KINGSTON UPON THAMES, UK—It took less than 90 minutes for a unanimous British jury to acquit attorney Simon Walsh, a magistrate and former aide to London Mayor Boris Johnson, of the six violations of the 2008 Criminal Justice and Immigration Act with which he had been charged, all related to a single email police found on Walsh's Hotmail server, though on neither his home nor office computers.
As AVN previously reported, at issue was Walsh's alleged violation of Section 63 of the Act, which prohibits "extreme pornographic images," described as an image which "is grossly offensive, disgusting or otherwise of an obscene character" and "it portrays, in an explicit and realistic way, any of the following— (a) an act which threatens a person’s life, (b) an act which results, or is likely to result, in serious injury to a person’s anus, breasts or genitals."
The images in question depicted a man, covered in shit, with his forearm inserted into another man's ass—the sexual practice known as "fisting"—and other images showing a penis with a medical instrument known as a "urethral sound" inserted into the tip.
While it's unclear how police decided to target Walsh in the first place, one of Walsh's fellow magistrates, Edward Lord, a London Common Councilman, has asked the British Home Secretary to look into the matter.
In any case, after having heard both attorneys' summations—Thomas Wilkins for the prosecution, Myles Jackman for the defense—yesterday, this morning began with Judge Nicholas Price charging the jury on the law of the case and, in a practice uncommon in the U.S., providing a general summary of the evidence presented.
"I don't pretend for a moment that these parts of the legislation are easily understandable," the judge told the jury regarding Section 63.
Judge Price also noted that the defendant was "of positive good character," and instructed, "You must take that knowledge into account; it supports his credibility."
"It is emphatically not your duty to send out a message to anyone about modern society," he warned.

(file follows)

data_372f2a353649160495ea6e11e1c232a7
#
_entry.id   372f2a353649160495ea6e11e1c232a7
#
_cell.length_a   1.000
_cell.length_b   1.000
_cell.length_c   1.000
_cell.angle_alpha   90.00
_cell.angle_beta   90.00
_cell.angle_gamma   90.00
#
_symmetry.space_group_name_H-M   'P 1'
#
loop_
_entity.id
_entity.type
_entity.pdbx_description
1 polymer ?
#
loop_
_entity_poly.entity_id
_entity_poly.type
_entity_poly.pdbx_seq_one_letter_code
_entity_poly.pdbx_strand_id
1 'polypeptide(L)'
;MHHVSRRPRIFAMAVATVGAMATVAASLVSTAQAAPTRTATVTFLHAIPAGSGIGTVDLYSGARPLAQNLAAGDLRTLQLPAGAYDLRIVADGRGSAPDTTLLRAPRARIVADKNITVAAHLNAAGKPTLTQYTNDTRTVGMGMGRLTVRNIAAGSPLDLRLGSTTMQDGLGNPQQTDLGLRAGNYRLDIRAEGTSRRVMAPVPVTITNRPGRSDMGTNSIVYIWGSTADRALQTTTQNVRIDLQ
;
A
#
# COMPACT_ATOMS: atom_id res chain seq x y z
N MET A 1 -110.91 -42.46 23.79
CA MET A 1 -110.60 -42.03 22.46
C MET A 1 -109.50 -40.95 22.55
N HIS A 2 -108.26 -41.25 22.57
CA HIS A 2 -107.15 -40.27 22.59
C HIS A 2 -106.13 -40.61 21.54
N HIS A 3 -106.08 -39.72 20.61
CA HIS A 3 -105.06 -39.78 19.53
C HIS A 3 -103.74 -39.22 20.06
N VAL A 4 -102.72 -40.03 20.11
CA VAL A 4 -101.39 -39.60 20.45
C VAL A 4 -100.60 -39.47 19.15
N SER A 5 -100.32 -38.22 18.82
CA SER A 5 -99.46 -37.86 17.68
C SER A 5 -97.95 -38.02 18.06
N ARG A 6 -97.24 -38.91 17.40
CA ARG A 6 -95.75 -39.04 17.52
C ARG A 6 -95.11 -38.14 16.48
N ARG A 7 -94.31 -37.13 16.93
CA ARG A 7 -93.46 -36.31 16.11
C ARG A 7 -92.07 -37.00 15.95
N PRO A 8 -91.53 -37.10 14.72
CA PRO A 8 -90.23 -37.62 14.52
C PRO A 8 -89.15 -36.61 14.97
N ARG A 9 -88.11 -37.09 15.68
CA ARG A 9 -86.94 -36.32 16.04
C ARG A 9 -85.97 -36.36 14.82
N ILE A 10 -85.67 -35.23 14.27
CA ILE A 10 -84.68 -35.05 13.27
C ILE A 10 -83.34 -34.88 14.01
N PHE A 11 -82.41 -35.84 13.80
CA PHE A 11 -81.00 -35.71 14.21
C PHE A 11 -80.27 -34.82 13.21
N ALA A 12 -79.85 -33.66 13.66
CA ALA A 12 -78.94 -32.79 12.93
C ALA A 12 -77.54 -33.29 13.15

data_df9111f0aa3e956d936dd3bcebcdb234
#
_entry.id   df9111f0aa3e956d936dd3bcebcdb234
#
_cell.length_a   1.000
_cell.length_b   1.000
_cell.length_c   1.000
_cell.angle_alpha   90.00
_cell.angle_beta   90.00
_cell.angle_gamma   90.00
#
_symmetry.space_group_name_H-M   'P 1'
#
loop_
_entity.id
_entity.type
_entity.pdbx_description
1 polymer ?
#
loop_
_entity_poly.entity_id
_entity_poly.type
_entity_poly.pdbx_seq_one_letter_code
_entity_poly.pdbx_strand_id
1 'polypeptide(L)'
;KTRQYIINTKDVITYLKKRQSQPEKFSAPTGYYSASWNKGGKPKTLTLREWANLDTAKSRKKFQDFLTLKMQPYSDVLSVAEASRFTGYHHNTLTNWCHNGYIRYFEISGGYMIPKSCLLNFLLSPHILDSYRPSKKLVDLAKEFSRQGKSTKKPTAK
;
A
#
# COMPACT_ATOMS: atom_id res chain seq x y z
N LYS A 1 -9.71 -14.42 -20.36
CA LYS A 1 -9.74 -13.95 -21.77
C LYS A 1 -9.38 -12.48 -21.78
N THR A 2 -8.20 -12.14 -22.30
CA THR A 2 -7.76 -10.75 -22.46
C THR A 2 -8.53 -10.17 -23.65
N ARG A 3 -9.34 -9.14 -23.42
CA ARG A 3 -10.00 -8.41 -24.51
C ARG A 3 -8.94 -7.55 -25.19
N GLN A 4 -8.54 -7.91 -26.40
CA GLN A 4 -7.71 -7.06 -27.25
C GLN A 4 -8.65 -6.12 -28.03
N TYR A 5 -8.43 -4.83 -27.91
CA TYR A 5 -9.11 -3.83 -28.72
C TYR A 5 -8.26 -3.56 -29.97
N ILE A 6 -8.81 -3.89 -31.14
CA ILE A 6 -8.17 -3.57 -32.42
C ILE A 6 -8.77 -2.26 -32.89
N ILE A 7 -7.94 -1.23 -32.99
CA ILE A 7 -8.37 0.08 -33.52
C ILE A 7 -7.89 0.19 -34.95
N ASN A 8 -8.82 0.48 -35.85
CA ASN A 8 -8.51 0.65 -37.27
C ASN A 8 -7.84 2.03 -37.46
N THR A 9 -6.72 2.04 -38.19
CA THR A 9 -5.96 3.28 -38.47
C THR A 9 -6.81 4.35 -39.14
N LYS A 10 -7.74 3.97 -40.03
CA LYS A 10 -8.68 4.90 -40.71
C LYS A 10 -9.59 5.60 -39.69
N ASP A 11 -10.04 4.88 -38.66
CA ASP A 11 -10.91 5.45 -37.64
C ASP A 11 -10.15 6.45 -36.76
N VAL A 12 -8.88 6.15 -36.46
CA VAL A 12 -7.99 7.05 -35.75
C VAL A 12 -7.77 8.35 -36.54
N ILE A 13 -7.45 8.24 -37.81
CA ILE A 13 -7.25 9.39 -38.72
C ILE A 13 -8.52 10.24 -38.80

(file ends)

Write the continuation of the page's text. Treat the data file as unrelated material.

The jury came back with its "not guilty" verdicts at about 2 a.m. Pacific time, and there can be little doubt that the jury did send a message: That private consensual sex acts between adults, despite their distastefulness to some, remain part of the liberties British citizens can expect to enjoy without police harassment.
"An unsolicited picture was found unopened on Simon's email server," Jackman summarized for the press. "Consequently he had his private life scrutinized in Court and the media. He was fired by Boris Johnson. He risked going to prison. Fortunately the jury were able to apply their common sense and reject an intrusive and unfounded prosecution of material depicting private and consensual sexual acts between adults."
Jackman then read a statement that his client had prepared.
"Today I was unanimously acquitted by a jury at Kingston Crown Court of five charges of being in possession of extreme pornography despite the images depicting acts which are legal to perform, and an extremely damaging allegation of being in possession of child porn in respect of a single image sent to me unrequested via email over three years ago which the jury had no difficulty deciding was in fact a picture of an adult," Walsh said through his attorney.
"I would like to take this opportunity to encourage our legislators and regulators not to prosecute individuals in possession of images depicting private and consensual adult sexual acts," the statement continued. "Nonetheless, these allegations have damaged my career and personal standing. As I said in my evidence, I do not believe that when I stood for public office I gave up my right to a private sexual life. I reiterate that point now. I hope to return to public life as soon as possible."